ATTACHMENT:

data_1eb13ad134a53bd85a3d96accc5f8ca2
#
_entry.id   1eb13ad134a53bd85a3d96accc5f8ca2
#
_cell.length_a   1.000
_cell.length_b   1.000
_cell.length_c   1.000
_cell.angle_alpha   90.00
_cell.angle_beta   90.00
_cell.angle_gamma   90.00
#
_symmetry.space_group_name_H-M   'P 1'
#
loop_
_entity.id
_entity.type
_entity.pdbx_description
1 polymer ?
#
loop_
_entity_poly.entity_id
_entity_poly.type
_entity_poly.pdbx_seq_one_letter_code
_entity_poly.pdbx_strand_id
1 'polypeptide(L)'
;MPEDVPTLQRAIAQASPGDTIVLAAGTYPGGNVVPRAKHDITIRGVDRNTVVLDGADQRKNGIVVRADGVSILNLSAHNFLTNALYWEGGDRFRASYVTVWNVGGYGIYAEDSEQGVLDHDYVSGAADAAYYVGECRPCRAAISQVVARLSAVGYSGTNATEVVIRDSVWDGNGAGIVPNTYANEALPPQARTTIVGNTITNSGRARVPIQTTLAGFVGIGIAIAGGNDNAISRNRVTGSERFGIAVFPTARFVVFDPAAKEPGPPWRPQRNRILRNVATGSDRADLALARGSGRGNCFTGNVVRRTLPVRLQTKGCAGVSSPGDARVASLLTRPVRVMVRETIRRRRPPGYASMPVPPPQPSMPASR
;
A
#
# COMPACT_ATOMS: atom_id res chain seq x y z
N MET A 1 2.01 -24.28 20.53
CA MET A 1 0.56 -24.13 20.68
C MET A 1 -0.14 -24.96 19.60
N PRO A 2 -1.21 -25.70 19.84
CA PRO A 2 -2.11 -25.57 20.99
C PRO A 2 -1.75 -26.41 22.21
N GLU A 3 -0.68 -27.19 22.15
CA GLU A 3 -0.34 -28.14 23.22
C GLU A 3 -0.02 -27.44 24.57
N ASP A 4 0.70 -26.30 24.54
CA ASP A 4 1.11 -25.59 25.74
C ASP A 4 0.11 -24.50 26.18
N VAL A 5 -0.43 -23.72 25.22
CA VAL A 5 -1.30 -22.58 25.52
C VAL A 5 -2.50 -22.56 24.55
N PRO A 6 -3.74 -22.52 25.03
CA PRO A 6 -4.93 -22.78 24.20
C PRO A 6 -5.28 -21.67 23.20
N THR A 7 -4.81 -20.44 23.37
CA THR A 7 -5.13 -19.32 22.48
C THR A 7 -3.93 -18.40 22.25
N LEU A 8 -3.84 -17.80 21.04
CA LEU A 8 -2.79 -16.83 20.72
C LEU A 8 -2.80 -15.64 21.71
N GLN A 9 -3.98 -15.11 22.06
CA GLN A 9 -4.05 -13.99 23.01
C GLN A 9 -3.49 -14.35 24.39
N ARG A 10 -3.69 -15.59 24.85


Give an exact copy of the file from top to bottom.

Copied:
data_1eb13ad134a53bd85a3d96accc5f8ca2
#
_entry.id   1eb13ad134a53bd85a3d96accc5f8ca2
#
_cell.length_a   1.000
_cell.length_b   1.000
_cell.length_c   1.000
_cell.angle_alpha   90.00
_cell.angle_beta   90.00
_cell.angle_gamma   90.00
#
_symmetry.space_group_name_H-M   'P 1'
#
loop_
_entity.id
_entity.type
_entity.pdbx_description
1 polymer ?
#
loop_
_entity_poly.entity_id
_entity_poly.type
_entity_poly.pdbx_seq_one_letter_code
_entity_poly.pdbx_strand_id
1 'polypeptide(L)'
;MPEDVPTLQRAIAQASPGDTIVLAAGTYPGGNVVPRAKHDITIRGVDRNTVVLDGADQRKNGIVVRADGVSILNLSAHNFLTNALYWEGGDRFRASYVTVWNVGGYGIYAEDSEQGVLDHDYVSGAADAAYYVGECRPCRAAISQVVARLSAVGYSGTNATEVVIRDSVWDGNGAGIVPNTYANEALPPQARTTIVGNTITNSGRARVPIQTTLAGFVGIGIAIAGGNDNAISRNRVTGSERFGIAVFPTARFVVFDPAAKEPGPPWRPQRNRILRNVATGSDRADLALARGSGRGNCFTGNVVRRTLPVRLQTKGCAGVSSPGDARVASLLTRPVRVMVRETIRRRRPPGYASMPVPPPQPSMPASR
;
A
#
# COMPACT_ATOMS: atom_id res chain seq x y z
N MET A 1 2.01 -24.28 20.53
CA MET A 1 0.56 -24.13 20.68
C MET A 1 -0.14 -24.96 19.60
N PRO A 2 -1.21 -25.70 19.84
CA PRO A 2 -2.11 -25.57 20.99
C PRO A 2 -1.75 -26.41 22.21
N GLU A 3 -0.68 -27.19 22.15
CA GLU A 3 -0.34 -28.14 23.22
C GLU A 3 -0.02 -27.44 24.57
N ASP A 4 0.70 -26.30 24.54
CA ASP A 4 1.11 -25.59 25.74
C ASP A 4 0.11 -24.50 26.18
N VAL A 5 -0.43 -23.72 25.22
CA VAL A 5 -1.30 -22.58 25.52
C VAL A 5 -2.50 -22.56 24.55
N PRO A 6 -3.74 -22.52 25.03
CA PRO A 6 -4.93 -22.78 24.20
C PRO A 6 -5.28 -21.67 23.20
N THR A 7 -4.81 -20.44 23.37
CA THR A 7 -5.13 -19.32 22.48
C THR A 7 -3.93 -18.40 22.25
N LEU A 8 -3.84 -17.80 21.04
CA LEU A 8 -2.79 -16.83 20.72
C LEU A 8 -2.80 -15.64 21.71
N GLN A 9 -3.98 -15.11 22.06
CA GLN A 9 -4.05 -13.99 23.01
C GLN A 9 -3.49 -14.35 24.39
N ARG A 10 -3.69 -15.59 24.85